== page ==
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Secretary of the interior visits Alabama

U.S. Secretary of the Interior David L. Bernhardt toured the Claude Peteet Mariculture Center (CPMC) in Gulf Shores and conducted a site inspection at the Bon Secour National Wildlife Refuge on Tuesday.

At the CPMC, the Secretary met with Alabama Department of Conservation and Natural Resources Commissioner Chris Blankenship, Gulf Shores Mayor Robert Craft, and DCNR staff where he received a briefing on their fish hatchery and the construction of artificial reef systems.

During the tour, the Secretary viewed the brood stock holding room, zooplankton room, recirculating aquaculture system, and ponds.

Secretary Bernhardt then toured the Bon Secour National Wildlife Refuge to conduct a site inspection and thank the refuge staff for their hard work to keep the refuge accessible to the public throughout the pandemic. The Secretary and Congressman Bradley Byrne (R-Montrose) toured the refuge by boat; and took part in a coastal restoration project planting black needlerush.

According to a Department of Interior statement, the Trump Interior Department has increased safety measures and inspections for offshore oil and gas development and completed numerous conservation projects to restore beaches and natural habitats in the Gulf of Mexico.

Specifically at Bon Secour NWR, the Department of the Interior has worked with the State, the National Fish and Wildlife Foundation and the Conservation Fund to protect pristine scenic property adjacent to the refuge and rehabilitated an aging trail within the refuge to help boost ecotourism and make it more accessible for those with mobility differences. Interior has also constructed two dune walkovers to provide the public with access to the beach, while protecting the Alabama beach mouse from foot traffic.

All of Bon Secour NWR‘s trails and outdoor spaces remain open and accessible for the American people to enjoy.

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The Alabama Marine Resources Division (AMRD) maintains the CPMC. It was created in 1970 with 40 acres of land donated to the State by Ms. Mildred Casey. An additional 5 acres was purchased by the State providing access to the Intracoastal Waterway and a brackish water source needed to fill ponds.

From 1970 through the early 1980s the infrastructure and operational costs of CPMC were primarily funded by federal grants related to the culture and stocking of Gulf of Mexico strain striped bass (Morone saxatilis) in Alabama waters.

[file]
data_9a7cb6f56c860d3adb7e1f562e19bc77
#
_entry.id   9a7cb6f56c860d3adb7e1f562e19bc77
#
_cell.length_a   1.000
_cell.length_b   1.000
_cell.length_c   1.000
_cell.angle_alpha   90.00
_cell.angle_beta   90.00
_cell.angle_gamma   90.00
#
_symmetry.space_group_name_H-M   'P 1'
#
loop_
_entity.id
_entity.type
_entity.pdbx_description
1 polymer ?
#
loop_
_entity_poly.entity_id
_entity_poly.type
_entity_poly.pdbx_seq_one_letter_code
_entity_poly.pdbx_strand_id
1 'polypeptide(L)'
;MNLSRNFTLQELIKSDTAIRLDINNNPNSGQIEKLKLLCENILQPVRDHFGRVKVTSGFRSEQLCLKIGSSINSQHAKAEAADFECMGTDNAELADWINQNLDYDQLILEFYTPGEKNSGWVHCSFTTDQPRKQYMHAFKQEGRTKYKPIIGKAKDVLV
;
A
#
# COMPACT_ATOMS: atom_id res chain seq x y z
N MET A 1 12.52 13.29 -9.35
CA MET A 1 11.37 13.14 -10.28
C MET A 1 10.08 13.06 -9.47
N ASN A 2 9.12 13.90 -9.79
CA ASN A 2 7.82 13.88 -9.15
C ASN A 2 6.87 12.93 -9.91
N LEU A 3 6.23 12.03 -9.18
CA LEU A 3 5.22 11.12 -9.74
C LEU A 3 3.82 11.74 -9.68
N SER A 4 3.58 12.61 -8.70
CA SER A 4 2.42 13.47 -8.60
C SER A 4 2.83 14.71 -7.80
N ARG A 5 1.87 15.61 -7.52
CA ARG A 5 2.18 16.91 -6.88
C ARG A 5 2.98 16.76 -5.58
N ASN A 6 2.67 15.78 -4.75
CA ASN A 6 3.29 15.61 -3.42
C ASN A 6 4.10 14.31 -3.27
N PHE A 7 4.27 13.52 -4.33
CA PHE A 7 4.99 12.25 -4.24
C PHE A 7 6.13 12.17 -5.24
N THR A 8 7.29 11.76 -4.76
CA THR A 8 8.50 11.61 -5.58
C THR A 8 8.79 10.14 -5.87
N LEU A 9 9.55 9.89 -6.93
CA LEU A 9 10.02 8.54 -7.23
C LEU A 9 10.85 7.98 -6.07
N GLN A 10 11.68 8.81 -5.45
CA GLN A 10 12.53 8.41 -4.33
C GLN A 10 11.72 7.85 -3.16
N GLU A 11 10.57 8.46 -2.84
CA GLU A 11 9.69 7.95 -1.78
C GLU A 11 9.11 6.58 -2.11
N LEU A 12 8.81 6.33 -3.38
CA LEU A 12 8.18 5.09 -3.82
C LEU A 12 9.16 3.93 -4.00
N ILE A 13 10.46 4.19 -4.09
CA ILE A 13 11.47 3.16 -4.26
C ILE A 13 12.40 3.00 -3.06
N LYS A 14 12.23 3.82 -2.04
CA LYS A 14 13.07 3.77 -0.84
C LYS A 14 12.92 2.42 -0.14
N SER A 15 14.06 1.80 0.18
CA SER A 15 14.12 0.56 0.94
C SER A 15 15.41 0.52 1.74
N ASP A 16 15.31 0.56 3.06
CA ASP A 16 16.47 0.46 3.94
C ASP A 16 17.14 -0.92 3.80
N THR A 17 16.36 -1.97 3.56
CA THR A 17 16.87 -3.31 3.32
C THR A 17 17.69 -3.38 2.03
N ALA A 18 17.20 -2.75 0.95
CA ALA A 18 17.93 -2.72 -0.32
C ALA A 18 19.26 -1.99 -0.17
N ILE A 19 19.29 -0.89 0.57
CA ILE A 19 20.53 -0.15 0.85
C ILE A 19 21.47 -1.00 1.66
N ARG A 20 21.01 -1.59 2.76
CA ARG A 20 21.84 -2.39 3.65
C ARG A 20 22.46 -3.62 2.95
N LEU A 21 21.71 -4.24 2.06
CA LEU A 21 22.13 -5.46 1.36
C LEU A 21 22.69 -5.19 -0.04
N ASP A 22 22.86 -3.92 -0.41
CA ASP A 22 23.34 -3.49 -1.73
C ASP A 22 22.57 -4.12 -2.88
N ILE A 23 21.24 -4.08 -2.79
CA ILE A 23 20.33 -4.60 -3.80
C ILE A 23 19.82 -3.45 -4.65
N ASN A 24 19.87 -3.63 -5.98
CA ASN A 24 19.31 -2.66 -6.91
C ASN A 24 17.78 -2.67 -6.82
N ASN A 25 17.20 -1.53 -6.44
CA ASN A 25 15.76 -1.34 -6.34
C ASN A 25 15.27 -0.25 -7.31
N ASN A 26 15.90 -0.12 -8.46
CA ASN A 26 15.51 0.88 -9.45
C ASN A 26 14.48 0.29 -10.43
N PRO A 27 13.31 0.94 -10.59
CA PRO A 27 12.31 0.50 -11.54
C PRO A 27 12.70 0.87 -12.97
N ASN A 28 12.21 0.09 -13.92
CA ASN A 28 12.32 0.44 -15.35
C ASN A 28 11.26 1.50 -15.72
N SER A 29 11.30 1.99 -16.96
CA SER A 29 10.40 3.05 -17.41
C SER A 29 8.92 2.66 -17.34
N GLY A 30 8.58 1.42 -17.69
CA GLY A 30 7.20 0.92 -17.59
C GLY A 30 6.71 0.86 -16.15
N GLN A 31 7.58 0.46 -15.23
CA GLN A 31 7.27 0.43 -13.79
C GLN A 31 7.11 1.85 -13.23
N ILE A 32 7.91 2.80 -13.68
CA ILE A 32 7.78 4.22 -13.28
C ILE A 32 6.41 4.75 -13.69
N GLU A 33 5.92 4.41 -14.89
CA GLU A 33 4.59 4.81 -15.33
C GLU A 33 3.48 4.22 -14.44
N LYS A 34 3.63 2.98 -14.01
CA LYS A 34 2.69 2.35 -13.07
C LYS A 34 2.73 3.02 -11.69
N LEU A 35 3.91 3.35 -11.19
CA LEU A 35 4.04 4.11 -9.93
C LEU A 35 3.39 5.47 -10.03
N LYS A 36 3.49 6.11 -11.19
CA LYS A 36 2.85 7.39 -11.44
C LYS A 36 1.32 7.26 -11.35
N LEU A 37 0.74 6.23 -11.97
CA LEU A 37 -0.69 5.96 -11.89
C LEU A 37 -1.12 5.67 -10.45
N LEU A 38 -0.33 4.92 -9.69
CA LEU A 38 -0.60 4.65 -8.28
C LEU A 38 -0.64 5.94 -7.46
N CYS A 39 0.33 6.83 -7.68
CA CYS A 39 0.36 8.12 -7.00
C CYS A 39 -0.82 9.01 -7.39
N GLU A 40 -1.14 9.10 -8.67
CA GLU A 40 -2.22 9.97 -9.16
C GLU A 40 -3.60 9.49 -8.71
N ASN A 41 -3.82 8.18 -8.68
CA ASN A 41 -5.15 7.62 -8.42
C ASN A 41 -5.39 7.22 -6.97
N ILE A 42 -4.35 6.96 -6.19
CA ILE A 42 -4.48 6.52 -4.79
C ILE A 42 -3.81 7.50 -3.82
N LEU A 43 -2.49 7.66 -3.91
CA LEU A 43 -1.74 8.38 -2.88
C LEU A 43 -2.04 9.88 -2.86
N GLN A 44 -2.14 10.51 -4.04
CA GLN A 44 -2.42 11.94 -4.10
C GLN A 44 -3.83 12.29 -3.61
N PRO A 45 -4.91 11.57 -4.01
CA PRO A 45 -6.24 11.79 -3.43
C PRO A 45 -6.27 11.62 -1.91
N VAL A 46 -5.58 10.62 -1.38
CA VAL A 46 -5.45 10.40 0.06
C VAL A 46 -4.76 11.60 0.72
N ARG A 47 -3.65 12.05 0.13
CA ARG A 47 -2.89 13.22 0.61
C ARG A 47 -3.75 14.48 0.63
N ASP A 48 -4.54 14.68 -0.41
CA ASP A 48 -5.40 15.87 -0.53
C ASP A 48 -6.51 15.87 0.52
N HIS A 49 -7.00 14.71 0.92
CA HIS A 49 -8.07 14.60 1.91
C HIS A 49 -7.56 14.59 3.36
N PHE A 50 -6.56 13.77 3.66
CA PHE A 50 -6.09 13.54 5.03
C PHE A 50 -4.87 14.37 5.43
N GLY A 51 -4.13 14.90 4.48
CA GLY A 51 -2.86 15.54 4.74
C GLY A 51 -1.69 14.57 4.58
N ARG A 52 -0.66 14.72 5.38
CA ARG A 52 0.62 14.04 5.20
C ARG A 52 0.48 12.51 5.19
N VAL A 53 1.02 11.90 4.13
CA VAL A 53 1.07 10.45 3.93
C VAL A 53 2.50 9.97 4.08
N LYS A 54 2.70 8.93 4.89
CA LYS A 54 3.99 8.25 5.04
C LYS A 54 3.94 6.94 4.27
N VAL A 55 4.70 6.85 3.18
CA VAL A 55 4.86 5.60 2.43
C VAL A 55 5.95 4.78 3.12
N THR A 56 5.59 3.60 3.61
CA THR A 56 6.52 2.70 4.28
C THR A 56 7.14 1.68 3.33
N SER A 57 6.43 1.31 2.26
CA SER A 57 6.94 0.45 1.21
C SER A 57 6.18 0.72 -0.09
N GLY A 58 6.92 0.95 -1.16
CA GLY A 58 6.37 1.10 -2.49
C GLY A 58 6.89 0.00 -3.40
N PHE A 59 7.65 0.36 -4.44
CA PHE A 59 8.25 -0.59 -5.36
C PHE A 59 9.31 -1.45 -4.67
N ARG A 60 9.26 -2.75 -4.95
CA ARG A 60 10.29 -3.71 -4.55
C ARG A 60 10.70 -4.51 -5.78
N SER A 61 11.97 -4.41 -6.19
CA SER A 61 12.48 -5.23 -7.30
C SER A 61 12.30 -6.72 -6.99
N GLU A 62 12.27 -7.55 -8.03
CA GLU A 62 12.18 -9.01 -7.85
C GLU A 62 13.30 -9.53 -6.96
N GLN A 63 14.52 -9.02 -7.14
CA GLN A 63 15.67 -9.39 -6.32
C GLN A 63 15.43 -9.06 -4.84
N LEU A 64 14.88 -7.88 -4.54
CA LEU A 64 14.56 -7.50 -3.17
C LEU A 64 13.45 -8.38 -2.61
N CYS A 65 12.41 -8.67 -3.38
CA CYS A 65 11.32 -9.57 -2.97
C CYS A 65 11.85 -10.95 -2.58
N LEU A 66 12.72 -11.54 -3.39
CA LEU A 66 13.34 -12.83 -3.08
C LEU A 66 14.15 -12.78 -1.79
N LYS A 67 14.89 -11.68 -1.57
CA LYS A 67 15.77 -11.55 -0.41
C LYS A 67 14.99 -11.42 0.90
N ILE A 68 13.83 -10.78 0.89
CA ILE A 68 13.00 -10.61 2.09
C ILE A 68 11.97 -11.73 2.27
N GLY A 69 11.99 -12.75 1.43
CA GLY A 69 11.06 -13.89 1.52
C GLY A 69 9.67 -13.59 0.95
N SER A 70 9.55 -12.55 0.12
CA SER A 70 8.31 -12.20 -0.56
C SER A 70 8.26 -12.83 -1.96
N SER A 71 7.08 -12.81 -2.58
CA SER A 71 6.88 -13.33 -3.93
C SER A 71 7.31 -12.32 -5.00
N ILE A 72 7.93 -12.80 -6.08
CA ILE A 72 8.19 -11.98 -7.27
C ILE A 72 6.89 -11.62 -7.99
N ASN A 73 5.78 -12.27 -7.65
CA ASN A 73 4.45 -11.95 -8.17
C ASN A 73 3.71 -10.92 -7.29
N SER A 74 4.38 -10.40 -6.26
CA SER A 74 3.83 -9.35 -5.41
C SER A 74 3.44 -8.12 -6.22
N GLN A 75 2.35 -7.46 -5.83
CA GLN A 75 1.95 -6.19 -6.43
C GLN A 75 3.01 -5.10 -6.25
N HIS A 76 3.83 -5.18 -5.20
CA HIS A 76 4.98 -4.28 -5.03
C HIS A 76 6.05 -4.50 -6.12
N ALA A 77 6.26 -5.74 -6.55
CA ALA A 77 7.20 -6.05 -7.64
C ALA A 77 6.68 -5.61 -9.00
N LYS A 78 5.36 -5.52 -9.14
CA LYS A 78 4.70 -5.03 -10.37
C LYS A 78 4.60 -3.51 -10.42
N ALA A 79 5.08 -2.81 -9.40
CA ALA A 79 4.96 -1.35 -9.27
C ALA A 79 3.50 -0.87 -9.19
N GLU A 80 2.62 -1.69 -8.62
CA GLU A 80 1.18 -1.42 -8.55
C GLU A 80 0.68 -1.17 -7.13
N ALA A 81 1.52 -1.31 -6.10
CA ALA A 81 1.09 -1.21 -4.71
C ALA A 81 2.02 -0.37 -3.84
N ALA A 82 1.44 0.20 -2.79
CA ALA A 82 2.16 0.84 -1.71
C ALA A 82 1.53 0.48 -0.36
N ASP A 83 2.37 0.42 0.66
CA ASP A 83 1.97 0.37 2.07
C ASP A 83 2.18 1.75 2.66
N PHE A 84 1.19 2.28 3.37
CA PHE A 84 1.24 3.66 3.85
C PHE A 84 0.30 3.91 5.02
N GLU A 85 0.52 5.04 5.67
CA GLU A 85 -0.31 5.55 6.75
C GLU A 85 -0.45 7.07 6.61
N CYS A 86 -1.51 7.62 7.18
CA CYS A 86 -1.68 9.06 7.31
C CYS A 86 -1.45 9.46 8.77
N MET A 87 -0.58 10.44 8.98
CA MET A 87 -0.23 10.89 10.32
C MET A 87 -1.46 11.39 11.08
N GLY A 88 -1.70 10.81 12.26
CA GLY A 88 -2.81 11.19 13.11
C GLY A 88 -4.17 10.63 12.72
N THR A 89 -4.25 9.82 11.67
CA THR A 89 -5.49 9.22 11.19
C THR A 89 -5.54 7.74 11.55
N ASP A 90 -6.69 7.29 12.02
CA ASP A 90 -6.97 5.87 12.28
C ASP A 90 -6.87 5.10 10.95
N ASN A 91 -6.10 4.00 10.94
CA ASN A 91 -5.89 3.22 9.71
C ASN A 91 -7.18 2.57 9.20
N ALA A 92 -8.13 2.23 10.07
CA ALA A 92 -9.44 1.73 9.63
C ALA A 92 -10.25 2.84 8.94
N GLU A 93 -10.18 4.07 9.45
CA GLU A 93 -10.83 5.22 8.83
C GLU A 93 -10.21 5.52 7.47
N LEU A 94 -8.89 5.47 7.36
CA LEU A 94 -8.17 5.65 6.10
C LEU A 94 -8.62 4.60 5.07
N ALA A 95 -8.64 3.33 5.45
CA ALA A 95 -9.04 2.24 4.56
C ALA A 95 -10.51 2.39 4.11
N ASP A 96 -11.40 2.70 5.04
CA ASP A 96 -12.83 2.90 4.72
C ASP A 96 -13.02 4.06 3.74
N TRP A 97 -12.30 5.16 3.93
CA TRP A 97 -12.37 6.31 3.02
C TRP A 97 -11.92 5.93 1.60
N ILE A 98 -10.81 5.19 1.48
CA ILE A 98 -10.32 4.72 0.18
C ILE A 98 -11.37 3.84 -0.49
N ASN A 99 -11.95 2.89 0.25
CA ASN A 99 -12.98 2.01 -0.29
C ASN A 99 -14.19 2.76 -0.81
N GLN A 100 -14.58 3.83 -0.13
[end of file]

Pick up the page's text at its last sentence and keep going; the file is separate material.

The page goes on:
During the mid-1980s through the mid-2000s, a variety of species were cultured at CPMC including spotted seatrout (Cynoscion nebulosus), red drum (Sciaenops ocellatus), Eastern oysters (Crassostrea virginica) and red snapper (Lutjanus campechanus). Beginning in the mid-2000s, shrimp and Florida pompano (Trachinotus carolinus) were the primary species cultured at CPMC. Currently, the three species of fish cultured at CPMC includes: red drum, Florida pompano, and southern flounder (Paralichthys lethostigma).

AMRD is also planning to modify the infrastructure to allow for the culture of the Eastern oyster. Oyster spat produced in the hatchery will be used to repopulate natural oyster reef areas in Mobile Bay and Mississippi Sound which have degraded in the last decade due to various natural and man-made causes.

The operations and maintenance of CPMC is funded through the Fish and Wildlife’s Sport Fish Restoration Program, the National Fish and Wildlife Foundation and Alabama fishing license purchases.

Bon Secour National Wildlife Refuge (NWR) was established in 1980 to ensure the well-being of migratory birds and threatened and endangered species, as well as serve as a living laboratory for scientist and students. Located 50 miles due west of Pensacola, Florida, and 50 miles southeast of Mobile Alabama. Bon Secour National Wildlife Refuge is one of 567 refuges in the National Wildlife Refuge System. It currently manages and protects 7,735 acres of barrier island habitat in the northern Gulf of Mexico, providing a “Safe Harbor” (Bon Secour in French) for all the protected species that rely on it.

Bernhardt, age 50, was an attorney and energy industry lobbyist before being appointed as Secretary of the Interior by President Donald J. Trump (R). He is the 53rd United States Secretary of the Interior. He is originally from Rifle, Colorado. He has a bachelor’s degree from the University of Northern Colorado and a law degree from the George Washington University Law School.

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Brandon Moseley is a former reporter at the Alabama Political Reporter.

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